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Doorstop, Parliament House, 16 October 1996: transcript [Topics: Blind trusts, Lindsay by-election, Pecuniary interests, Senator Vanstone]

EOE - PROOF ONLY

JOURNALIST: Mr Beazley, does the Opposition support the concept of blind trusts for Ministers?

BEAZLEY: Well, this is a classic, this little suggestion of the Prime Minister's. You can't get the Ministers to fit the guidelines, so you make the guidelines fit the Ministers. And you establish a trust which, I think, as people sit down and think their way through it, might well seem to be a blind eye trust, as opposed to a blind trust. Just as the Prime Minister was turning a blind eye to his Industry Minister yesterday.

JOURNALIST: Does it now appear as though Tim Fischer and John Fahey may also be in trouble over this?

BEAZLEY: Well, we'll take a look at that in the course of the next couple of days in Parliament. But, quite clearly, what we could live with for 13 years, as John Howard now confesses, that the so-called great new changes in his guidelines are really just a consolidation of ours - for 13 years we lived with that - he hasn't been able to live with it for one week.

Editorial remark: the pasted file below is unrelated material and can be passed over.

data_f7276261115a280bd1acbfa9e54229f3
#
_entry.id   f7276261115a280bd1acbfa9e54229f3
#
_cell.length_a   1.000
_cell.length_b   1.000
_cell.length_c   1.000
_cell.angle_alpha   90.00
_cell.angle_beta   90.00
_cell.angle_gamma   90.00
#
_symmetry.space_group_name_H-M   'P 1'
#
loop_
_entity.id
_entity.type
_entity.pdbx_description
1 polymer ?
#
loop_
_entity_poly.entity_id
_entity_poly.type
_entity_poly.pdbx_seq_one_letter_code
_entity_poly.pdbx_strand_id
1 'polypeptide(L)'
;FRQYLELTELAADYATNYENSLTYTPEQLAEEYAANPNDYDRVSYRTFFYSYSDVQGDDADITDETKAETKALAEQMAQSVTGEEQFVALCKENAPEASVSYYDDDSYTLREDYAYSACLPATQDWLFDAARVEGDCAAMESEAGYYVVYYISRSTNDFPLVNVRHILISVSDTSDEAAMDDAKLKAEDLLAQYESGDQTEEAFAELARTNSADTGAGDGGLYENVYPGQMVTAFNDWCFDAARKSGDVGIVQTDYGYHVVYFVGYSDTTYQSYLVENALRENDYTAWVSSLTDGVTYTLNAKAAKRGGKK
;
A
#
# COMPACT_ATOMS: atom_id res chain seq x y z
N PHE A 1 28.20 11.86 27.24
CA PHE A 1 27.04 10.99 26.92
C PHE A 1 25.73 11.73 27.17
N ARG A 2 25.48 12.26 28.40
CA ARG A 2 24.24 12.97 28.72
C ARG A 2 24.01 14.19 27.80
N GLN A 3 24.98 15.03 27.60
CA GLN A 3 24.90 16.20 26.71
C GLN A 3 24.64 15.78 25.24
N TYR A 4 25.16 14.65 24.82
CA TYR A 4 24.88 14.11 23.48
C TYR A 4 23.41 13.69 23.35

JOURNALIST: Do you think it's Mr Howard's worst week in Government?

BEAZLEY: Well, I think that this is a very ordinary government and, day by day, it's ordinariness is revealed, be it on its management of Australian foreign policy, be it on his failure to lead in so many areas of the need in moral stances of the nation, if you like, in terms of keeping our unity. And now in enforcing standards which, with great fanfare, he announced were going to make all things new. I mean, it's an interesting vignette of yesterday's affairs that whilst all the focus was on how John Howard handled the millionaires on his front bench, the Parliament was passing a series of laws that put in place savage restrictions on the pensioners and the battlers' entitlements to social security. That was going on whilst all the focus was on the millionaires. That symbolises this Government.

JOURNALIST: The Opposition now accepts that it is reasonable ... Peter Costello's explanation for his wife's shares on Monday. Do you accept the explanation yesterday, over John Moore, that an investment company like Bligh Ventures is like a super fund?

BEAZLEY: It's absurd. It's a completely ridiculous suggestion. If you take a look at the particular companies in which it has a controlling shareholding, they're very limited in number, they are all directly related to it. There's an interlocking relationship between the directors. And all of those companies benefit substantially from decisions that have been taken by governments in a whole range of industry assistance. It is precisely the reason why John Moore said he had a potential conflict of interest with it. Only Mr Howard seems to have discovered that what is a pretty ordinary cell of companies associated with a venture capital company, somehow or other equates to superannuation funds. Well, the numbers of companies in which superannuation funds invest are so legion they don't mention them in their Annual Report - at least by name. In this particular instance, everybody it invests in has been effectively mentioned in their Annual Report because of that interlocking relationship.